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Man Accused Of Big Fraud In Teachers' Fund Flees Iran

Officials of Iranian Teachers Fund (including former CEO Shahabeddin Ghandali) in their meeting on October 2015.

A person accused of roughly $146 million overdue payback related to the Teachers Savings Fund, TSF scandal has fled Iran, says a member of parliament.

Jabbar Kouchakinejad who is a member of parliament’s Education and Research Commission divulged the news in an interview with Iran Labor News Agency, ILNA, on Monday, October 30.

When in 2013 the fund’s control was transferred from Mahmoud Ahmadinejad’s government to the new administration, another parliament member claimed that one billion dollars was missing; listed as “non-receivable assets”.

Later, conservatives accused the head of the fund, appointed by the new president, Hassan Rouhani of being responsible for at least part of the missing funds.

Both factions of the Islamic Republic regime, the reformists and conservatives now accuse one another of allowing fraud to take place.

But it is logical to assume that a such a large-scale fraud could not have happened over night and it must have started years ago.

The TSF is an investment vehicle for retired teachers, who invest their savings in one basket, which then tries to lend the money to businesses and return some profit to the teachers.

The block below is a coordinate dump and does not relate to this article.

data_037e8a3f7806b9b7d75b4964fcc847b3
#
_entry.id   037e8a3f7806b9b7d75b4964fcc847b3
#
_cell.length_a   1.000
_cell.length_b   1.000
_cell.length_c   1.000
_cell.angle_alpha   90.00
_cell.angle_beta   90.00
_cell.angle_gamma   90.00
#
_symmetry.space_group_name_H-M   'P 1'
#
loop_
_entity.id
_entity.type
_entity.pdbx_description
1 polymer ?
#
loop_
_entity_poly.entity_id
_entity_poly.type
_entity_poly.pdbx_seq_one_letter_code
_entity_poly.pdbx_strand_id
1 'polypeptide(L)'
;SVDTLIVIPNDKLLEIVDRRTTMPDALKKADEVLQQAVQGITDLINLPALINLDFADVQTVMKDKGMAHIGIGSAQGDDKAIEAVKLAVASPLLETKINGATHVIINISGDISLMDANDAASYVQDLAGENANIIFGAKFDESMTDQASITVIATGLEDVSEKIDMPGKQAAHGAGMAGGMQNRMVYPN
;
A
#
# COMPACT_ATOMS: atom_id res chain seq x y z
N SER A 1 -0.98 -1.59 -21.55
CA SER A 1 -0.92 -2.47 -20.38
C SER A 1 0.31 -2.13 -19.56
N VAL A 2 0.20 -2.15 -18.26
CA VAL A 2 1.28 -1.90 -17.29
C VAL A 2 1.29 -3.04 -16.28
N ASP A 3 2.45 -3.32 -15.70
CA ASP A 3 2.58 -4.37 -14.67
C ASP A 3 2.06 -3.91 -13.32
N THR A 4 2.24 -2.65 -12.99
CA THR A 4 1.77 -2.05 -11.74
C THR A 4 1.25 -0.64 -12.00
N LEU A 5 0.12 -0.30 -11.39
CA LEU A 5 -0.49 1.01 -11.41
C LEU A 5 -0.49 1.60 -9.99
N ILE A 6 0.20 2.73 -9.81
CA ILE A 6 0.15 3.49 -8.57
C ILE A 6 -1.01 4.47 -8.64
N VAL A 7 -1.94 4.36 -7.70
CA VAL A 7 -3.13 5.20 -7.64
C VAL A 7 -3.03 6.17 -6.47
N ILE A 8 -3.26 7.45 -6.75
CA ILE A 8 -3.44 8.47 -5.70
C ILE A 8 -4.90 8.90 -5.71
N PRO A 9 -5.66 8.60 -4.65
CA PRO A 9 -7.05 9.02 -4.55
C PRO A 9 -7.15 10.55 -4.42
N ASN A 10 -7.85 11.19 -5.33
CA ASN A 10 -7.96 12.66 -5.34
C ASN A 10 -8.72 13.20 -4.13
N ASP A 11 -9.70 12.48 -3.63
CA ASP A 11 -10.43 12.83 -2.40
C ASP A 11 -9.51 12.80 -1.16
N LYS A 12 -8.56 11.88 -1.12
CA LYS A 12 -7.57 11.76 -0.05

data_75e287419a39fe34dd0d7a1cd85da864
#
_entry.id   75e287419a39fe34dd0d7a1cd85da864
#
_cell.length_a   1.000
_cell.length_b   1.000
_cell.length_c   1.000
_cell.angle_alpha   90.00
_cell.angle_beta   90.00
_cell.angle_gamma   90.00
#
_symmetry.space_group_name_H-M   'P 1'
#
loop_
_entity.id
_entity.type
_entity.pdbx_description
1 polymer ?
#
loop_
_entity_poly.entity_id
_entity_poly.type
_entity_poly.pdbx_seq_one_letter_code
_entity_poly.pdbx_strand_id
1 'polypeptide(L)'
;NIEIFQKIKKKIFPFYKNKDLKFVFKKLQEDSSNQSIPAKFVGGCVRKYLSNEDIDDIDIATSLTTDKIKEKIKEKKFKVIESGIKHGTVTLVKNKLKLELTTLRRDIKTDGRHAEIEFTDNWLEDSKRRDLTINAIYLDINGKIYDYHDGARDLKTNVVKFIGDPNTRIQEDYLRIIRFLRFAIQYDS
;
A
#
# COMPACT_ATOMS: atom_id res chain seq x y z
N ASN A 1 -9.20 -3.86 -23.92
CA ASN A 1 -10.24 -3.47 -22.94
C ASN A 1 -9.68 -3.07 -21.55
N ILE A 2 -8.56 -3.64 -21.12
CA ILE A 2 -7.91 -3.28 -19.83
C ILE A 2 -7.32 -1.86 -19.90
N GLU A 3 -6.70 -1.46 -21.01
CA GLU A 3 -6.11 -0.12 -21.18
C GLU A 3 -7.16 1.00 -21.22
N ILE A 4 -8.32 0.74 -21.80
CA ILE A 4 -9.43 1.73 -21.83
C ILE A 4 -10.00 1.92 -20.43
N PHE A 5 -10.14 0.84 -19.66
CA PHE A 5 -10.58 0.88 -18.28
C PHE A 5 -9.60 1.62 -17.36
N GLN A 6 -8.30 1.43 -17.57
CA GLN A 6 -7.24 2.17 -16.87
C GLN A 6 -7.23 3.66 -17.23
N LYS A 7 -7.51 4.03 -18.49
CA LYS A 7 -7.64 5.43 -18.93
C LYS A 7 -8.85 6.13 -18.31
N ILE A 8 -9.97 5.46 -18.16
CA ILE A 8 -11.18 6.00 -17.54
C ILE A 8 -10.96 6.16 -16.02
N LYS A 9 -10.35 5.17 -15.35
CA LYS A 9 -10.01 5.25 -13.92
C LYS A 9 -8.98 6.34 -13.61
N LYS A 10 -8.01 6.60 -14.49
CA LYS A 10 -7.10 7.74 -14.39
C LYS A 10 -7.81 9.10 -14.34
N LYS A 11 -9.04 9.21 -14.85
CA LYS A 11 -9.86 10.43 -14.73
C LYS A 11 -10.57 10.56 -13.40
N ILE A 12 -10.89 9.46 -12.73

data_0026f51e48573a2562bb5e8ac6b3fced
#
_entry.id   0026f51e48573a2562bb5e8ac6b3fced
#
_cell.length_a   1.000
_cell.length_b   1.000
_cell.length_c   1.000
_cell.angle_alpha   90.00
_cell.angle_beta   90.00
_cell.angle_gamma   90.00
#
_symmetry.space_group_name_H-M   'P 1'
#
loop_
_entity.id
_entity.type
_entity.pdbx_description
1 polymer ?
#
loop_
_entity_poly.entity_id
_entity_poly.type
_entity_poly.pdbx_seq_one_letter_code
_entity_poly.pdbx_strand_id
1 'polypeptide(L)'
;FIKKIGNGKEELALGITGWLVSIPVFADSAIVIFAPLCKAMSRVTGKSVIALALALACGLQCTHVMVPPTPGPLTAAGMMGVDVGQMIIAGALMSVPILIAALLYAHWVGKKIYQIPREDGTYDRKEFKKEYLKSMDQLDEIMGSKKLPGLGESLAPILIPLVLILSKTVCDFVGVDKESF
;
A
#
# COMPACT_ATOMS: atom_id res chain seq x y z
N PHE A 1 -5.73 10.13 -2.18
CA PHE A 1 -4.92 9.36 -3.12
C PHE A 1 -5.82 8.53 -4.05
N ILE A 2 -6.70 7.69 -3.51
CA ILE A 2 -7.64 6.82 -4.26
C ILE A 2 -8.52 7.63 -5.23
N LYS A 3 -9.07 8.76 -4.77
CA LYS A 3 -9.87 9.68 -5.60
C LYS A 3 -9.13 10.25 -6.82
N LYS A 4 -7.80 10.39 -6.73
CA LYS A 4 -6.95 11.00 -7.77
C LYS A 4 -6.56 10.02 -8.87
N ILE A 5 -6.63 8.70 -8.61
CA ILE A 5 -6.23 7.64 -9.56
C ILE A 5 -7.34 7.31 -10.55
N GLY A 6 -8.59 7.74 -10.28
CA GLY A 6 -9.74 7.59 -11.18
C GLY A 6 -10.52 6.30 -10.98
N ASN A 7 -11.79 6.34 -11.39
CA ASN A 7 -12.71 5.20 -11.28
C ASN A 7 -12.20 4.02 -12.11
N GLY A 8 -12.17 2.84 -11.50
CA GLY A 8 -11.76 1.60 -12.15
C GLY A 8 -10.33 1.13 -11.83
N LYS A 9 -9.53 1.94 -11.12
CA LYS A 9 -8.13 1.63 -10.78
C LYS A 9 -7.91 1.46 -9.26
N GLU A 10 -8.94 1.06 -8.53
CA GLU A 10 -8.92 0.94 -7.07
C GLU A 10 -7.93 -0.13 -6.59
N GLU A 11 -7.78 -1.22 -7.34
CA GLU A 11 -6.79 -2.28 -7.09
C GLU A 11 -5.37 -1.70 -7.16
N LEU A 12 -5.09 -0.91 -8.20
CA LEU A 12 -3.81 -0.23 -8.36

Most of the accused borrowed money from the fund and did not pay back.

Now, the whistle blowing MP, Kouchakinejad says that actually 20 people have been arrested since the start of the scandal, but most of them have been released with the condition that they’ll pay back what they owe to the fund.

The HQ of Iran's teachers saving fund, undated.
The HQ of Iran's teachers saving fund, undated.

However, he says that some of the accused, including a man identified as Mr. “M”, have already fled Iran.

Without revealing the full name of the accused, Kouchakinejad maintained, “Mr. M’s lawyer is currently trying to lay the groundwork for his return and settling his nearly four to five trillion rials (roughly up to $146 million) overdue debt”.

Another aspect of the scandal is that although many people have been arrested and identified as debtors to the fund, no names have been released.

This is a typical practice in the Islamic Republic. In large fraud cases, rarely the full names of the accused are announced, ostensibly to protect them in case their guilt is not proven in the end.

But some say that in reality, powerful and well-connected people are involved in fraud and different political factions make sure the identities of their supporters are not exposed.

Working teachers complain that they are one of the most neglected government employees, with minimal salaries and coping with difficult conditions. Security forces persecute those who try to organize the teachers to demand their rights.

Earlier, Kouchakinejad had reported that many of the accused connected with the TSF case have been dragged out of planes while trying to flee the country.

Citing the MP, ILNA reports that others might be detained and questioned as well, if new clues emerge.

Kouchakinejad described the extent of fraud related to the Teachers Savings Fund as “high”, amounting to fourteen trillion to fifteen trillion rials (roughly $408 million to $440 million).

Meanwhile, he also believes that the extent of the fraud might be much larger; had the other hidden layers of the case been revealed.

The Teachers Deposit Fund has more than 800,000 members who receive annual interest on their investment.